Jury finds Rittenhouse not guilty on all counts

By: - November 19, 2021 2:31 pm

Kyle Rittenhouse, not guilty, Nov. 19, 2021. In this photo, Rittenhouse had earlier become emotional describing events leading up to the shooting of Joseph Rosenbaum as he testified during his trial at the Kenosha County Courthouse. (Photo by Mark Hertzberg-Pool/Getty Images)

Kyle Rittenhouse, the white teenager who shot three people, killing two of them, during Black Lives Matter protests in downtown Kenosha, was found not guilty of all the charges against him on Friday.

The Kenosha County jury in the Rittenhouse murder trial found that Rittenhouse acted in self-defense when he fatally shot Joseph Rosenbaum and Anthony Huber and injured Gaige Grosskreutz after travelling to Kenosha from Illinois and posting himself at a used car lot, which he said he was defending from vandalism, with an AR-15-style rifle on Aug. 25, 2020.

Rosenbaum, Huber and Grosskreutz were in Kenosha along with hundreds of demonstrators during days of protest against the shooting of Jacob Blake by a Kenosha police officer.

The jury deliberated for four days, after hearing eight days of testimony, before reaching its decision Friday morning. Jurors were instructed by the judge to set aside the social and political upheaval surrounding the case and consider only whether Rittenhouse believed his life was in danger when he shot the three men.

Gov. Tony Evers activated the National Guard to be ready to help the city in the event of unrest after the jury announced its verdict.

Lt. Gov. Mandela Barnes, who is running for U.S. Senate, issued a statement from his campaign account immediately after the verdict, saying, “Over the last few weeks, many dreaded the outcome we just witnessed. The presumption of innocence until proven guilty is what we should expect from our judicial system, but that standard is not always applied equally. We have seen so many black and brown youth killed, only to be put on trial posthumously, while the innocence of Kyle Rittenhouse was virtually demanded by the judge.”

“Despite Kyle Rittenhouse’s conscious decision to take the lives of two people protesting the shooting of Jacob Blake by police, he was not held responsible for his actions, something that is not surprising,” Shaadie Ali, interim executive director of the ACLU of Wisconsin, said in a statement. “But Kyle Rittenhouse isn’t the only one responsible for the deaths that night. The events in Kenosha stem from the deep roots of white supremacy in our society’s institutions. They underscore that the police do not protect communities of color in the same way they do white people.”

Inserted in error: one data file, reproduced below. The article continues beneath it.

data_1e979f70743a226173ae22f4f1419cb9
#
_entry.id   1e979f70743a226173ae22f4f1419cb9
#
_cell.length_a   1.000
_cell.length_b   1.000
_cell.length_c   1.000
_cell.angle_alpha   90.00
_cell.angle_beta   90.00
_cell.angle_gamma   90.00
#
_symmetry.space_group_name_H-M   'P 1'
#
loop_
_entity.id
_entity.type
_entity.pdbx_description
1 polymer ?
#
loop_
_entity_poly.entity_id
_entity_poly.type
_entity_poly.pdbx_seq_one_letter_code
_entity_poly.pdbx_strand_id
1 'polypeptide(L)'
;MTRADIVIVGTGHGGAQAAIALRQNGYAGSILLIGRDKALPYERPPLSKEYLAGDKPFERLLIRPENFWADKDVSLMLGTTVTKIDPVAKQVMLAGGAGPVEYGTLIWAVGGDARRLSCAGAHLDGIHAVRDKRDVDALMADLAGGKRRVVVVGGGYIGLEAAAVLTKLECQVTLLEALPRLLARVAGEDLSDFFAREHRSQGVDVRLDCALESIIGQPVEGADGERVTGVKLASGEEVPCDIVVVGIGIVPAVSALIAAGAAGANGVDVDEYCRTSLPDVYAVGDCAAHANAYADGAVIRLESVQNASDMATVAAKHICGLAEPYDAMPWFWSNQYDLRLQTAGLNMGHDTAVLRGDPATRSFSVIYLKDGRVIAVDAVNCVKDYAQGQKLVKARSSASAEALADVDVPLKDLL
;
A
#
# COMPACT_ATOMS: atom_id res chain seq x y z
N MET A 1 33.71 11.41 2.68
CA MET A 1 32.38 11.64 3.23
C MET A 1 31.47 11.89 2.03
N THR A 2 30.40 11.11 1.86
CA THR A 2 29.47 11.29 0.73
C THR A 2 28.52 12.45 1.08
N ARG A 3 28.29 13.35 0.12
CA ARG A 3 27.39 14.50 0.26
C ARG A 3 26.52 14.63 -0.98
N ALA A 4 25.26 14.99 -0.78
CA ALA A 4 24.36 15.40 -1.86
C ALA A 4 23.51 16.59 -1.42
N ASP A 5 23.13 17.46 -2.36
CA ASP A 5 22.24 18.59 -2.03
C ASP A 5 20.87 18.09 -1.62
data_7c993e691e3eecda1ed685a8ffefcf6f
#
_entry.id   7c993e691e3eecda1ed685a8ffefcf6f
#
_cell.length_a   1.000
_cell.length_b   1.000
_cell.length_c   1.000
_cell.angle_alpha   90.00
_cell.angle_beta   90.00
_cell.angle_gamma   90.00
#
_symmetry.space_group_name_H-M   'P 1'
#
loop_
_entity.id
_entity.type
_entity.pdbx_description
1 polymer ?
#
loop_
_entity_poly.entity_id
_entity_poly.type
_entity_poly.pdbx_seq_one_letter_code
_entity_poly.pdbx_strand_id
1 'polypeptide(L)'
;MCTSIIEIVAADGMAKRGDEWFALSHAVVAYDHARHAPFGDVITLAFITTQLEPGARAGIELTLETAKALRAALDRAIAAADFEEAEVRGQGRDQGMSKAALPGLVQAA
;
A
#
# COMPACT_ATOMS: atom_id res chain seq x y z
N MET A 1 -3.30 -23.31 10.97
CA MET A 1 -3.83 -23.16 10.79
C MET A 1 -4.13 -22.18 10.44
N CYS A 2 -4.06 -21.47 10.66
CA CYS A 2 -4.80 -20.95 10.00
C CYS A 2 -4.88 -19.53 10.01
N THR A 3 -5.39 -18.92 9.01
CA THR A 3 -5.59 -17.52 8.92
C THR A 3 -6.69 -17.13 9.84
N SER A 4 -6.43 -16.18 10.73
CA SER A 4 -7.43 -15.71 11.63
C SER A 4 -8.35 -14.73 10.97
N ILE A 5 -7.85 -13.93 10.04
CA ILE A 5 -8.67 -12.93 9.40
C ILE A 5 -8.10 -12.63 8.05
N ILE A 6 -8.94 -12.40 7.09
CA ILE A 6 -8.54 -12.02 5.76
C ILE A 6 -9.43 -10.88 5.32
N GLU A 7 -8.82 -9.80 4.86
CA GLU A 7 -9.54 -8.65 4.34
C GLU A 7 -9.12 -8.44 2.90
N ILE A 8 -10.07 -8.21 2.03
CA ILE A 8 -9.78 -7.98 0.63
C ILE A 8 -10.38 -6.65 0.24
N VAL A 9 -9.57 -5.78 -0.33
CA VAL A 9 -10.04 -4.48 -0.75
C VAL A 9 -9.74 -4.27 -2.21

Citizen Action of Wisconsin’s Movement Politics Director JoAnna Bautch called the verdict a “travesty.”

“Kyle Rittenhouse crossed state lines to come to Wisconsin with the intent to infiltrate a peaceful protest organized by leaders and residents in Kenosha calling for racial justice. He did not come to help the community,” Bautch said in a statement released by Citizen Action. “He waved a gun in the face of people exercising their First Amendment rights. He came with support from white nationalist groups to incite violence and intimidate Wisconsinites — Black, white, and Brown — to keep us from speaking out. In his attempts to stop people from exercising their rights, he shot and killed two innocent men, and harmed another.”

Rittenhouse, now 18, was charged with five felonies:

  • First-degree intentional homicide
  • First-degree reckless homicide
  • Attempted first-degree intentional homicide
  • Two counts of first-degree recklessly endangering safety

A misdemeanor weapons possession charge was dismissed by Judge Bruce Schroeder before the jury began its deliberations, after the defense successfully argued that Wisconsin law allowed Rittenhouse to possess the AR-15 he carried in Kenosha since it was not short-barreled.

This story was originally published by the Wisconsin Examiner, an affiliate of the nonprofit States Newsroom, which include the Florida Phoenix.

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Ruth Conniff
Ruth Conniff

Ruth Conniff is Editor-in-chief of the Wisconsin Examiner. She formerly served as Editor-in-chief of The Progressive Magazine, and opened the Progressive’s office in Washington, DC, during the Clinton Administration, where she made her debut as a political pundit on CNN’s Capital Gang Sunday and Fox News. Conniff is a frequent guest on All In with Chris Hayes on MSNBC and has appeared on Good Morning America, Democracy Now!, Wisconsin Public Radio, and other radio and television programs. Conniff graduated from Yale University in 1990. The Wisconsin Examiner is part of the nonprofit States Newsroom and a sister media outlet to the Florida Phoenix.

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